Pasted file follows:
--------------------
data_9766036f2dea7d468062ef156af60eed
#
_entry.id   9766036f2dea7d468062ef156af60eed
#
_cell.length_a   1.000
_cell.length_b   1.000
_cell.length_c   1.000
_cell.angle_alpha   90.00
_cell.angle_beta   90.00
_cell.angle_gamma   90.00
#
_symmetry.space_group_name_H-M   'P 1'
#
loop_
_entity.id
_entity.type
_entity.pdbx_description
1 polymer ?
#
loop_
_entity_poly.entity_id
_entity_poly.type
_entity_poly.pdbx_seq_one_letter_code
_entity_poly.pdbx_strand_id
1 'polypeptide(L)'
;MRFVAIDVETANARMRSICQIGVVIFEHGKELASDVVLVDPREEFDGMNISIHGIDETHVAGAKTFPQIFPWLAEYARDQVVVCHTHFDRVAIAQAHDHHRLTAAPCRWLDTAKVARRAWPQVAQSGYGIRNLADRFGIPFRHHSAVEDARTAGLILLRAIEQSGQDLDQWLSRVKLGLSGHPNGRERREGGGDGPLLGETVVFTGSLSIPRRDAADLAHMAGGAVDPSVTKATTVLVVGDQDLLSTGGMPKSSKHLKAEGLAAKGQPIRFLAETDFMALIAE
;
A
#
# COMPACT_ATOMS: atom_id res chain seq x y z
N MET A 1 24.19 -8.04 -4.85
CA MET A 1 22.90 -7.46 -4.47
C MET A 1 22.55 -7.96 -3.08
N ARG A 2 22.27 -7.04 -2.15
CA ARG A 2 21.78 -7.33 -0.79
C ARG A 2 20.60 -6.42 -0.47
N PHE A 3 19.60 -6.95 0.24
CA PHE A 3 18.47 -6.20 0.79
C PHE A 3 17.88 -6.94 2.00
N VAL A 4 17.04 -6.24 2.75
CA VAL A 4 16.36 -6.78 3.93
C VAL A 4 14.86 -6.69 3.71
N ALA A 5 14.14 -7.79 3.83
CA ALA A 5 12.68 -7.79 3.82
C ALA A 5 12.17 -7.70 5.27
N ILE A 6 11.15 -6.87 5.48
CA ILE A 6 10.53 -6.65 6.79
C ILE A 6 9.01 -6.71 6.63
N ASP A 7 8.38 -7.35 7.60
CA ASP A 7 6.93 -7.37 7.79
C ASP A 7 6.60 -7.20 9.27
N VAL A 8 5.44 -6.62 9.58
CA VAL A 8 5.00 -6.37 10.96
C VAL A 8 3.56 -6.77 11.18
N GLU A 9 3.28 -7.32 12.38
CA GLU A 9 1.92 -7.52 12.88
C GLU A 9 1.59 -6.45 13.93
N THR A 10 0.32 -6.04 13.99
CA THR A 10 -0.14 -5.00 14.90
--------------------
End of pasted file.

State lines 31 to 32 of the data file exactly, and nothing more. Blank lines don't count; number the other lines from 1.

N MET A 1 24.19 -8.04 -4.85
CA MET A 1 22.90 -7.46 -4.47